Bjarm - Imminence review
|Release date:||February 2014|
01. Approaching Of The Close
02. Knowledge Of Doom
03. Ominous Dreams
04. The Nine Worlds
05. Fire Lord's Torment
08. Secret Of The Immortals
09. The Highest Hall
10. Tree On The Bones
"Fuck it. Synths." - Bjarm's Imminence in a nutshell.
Seriously guys, go back and re-do this. Bjarm sound like a band more interested in an overall aura of a sound, and the idea of having an album out than...you know...all the important bits in the middle, like, say for example - writing an entire album.
What Bjarm have managed to do here is write roughly an EP worth of lackadaisical melodic black metal material, then watered the whole thing down in cheap sounding synths. This painfully obvious attempt at stretching songs out makes Imminence a bit of a deceitful listen. Aside from the horrendous "symphonic" instrumental intro, things actually kick off pretty nicely. It really, truly sounds convincingly epic, aggressive and ambitious for the first few tracks. By the 3rd track, it starts to feel like you (finally) got invited to a party, only to realize you got duped into an insurance company's focus group, but you've already eaten the complimentary taco chips so you have no choice but to see things through to the painful end. Frequent instrumental breaks extend far too long for comfort, the sloppy harsh vocals sound goofy and the big, epic synths coupled with the full production just makes the whole package feel claustrophobic and busy.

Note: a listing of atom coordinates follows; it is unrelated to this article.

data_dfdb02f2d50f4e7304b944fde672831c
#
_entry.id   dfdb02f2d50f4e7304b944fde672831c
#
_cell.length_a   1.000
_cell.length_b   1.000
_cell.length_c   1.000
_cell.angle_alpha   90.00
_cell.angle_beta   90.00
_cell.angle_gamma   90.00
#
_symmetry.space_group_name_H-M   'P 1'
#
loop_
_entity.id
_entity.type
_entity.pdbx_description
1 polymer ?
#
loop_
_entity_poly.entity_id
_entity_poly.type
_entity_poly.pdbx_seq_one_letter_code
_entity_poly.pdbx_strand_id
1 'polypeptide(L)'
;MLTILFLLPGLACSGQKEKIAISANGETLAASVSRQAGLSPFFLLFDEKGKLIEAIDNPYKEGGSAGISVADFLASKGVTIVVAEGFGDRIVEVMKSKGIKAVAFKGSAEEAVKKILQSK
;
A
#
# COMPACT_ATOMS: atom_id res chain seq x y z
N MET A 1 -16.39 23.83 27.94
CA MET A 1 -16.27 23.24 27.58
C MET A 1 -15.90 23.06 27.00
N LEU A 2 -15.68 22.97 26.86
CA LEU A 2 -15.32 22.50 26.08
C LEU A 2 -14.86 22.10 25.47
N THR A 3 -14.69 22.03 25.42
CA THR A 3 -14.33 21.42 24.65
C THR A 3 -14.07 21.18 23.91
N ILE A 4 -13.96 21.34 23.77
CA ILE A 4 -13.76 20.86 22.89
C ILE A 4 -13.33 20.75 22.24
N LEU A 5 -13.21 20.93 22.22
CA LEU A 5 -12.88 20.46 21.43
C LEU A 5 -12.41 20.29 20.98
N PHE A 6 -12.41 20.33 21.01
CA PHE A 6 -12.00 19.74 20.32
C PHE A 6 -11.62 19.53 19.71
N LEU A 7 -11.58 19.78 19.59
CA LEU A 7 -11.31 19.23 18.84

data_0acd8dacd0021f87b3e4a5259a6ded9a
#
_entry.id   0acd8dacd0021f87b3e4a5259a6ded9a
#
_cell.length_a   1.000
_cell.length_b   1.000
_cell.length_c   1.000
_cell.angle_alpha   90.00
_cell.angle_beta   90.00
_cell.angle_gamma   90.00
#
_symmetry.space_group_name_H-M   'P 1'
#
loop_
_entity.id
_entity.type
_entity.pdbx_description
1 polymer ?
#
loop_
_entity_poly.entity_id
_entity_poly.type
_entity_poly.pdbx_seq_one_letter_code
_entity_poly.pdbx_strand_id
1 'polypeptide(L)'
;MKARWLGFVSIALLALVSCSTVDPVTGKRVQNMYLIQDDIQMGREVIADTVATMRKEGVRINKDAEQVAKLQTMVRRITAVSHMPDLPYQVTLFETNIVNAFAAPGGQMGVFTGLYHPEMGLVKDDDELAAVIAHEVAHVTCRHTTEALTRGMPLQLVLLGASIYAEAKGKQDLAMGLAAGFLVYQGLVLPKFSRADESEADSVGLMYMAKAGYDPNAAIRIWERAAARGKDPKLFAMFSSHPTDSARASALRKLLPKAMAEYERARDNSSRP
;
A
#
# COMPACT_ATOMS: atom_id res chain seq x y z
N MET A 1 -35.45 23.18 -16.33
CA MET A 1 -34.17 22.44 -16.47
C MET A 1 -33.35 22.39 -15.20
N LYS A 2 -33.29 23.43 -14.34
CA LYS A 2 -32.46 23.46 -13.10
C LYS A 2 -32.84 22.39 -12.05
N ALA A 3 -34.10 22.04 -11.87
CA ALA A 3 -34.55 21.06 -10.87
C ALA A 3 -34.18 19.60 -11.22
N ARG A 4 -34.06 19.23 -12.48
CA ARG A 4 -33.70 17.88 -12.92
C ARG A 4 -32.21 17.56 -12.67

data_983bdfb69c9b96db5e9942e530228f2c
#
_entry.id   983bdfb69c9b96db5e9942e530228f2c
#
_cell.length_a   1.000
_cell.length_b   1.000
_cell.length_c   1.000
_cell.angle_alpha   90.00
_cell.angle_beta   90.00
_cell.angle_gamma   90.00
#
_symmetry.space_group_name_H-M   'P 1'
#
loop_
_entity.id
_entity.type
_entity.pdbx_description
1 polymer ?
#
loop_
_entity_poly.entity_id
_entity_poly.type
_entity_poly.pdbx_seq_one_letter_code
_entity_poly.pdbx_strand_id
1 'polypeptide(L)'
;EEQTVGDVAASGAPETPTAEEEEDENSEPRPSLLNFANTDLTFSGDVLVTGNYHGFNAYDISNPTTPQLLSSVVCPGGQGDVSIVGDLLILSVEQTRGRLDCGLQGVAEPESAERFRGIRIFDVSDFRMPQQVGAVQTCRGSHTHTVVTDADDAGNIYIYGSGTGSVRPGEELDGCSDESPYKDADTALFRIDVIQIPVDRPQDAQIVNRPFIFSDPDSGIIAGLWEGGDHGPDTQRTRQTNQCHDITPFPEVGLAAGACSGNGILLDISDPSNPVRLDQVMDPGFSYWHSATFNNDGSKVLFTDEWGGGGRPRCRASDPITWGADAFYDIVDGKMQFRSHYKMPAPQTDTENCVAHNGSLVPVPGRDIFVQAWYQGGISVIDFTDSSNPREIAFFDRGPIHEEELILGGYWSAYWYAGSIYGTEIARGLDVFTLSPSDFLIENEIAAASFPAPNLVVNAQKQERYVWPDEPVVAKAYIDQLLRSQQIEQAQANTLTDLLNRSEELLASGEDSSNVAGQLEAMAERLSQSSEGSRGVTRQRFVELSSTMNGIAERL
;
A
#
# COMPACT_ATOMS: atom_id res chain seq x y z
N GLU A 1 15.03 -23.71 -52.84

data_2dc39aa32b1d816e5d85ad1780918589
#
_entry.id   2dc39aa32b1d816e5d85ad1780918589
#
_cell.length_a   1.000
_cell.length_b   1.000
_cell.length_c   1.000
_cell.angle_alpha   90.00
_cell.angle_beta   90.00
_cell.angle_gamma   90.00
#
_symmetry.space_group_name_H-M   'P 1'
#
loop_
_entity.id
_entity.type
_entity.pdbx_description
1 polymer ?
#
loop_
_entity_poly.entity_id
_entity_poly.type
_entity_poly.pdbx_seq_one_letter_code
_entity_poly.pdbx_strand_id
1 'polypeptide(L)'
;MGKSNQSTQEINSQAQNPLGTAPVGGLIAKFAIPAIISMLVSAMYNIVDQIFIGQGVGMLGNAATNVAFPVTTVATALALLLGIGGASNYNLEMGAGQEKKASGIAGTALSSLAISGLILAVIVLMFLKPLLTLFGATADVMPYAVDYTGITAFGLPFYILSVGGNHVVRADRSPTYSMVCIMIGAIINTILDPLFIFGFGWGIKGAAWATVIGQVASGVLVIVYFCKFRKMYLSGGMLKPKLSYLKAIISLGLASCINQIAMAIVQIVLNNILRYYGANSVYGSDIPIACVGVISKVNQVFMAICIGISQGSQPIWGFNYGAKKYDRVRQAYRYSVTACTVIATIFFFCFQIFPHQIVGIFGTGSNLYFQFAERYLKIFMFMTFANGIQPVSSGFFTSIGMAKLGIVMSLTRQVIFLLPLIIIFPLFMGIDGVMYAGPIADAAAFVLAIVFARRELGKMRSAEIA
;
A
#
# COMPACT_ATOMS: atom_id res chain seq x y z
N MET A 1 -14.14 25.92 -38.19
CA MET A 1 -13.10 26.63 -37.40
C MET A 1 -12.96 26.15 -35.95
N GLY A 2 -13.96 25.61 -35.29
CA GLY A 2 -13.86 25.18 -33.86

This is the same experience as hearing Ex Deo's Romulus for the first time; if given snippets and small samples, it sounds promising. The whole package is tedious, watered down and more than just a little boring. Half the songs on the album clock in at over 5 minutes, 2 of the remaining tracks are meandering instrumentals, one of which is the obligatory intro track. Is there an acceptable amount of filler on any given album? The answer to that is irrelevant, because Bjarm easily clear that bar, where ever you choose to set it.
Essentially, Imminence has roughly 20 minutes of legitimately solid material ... watered down, ironed, stretched, thinned, racked and synth'd into a painful 50.
||Written on 02.08.2014 by Former EIC. Now just a reviewer guy.|
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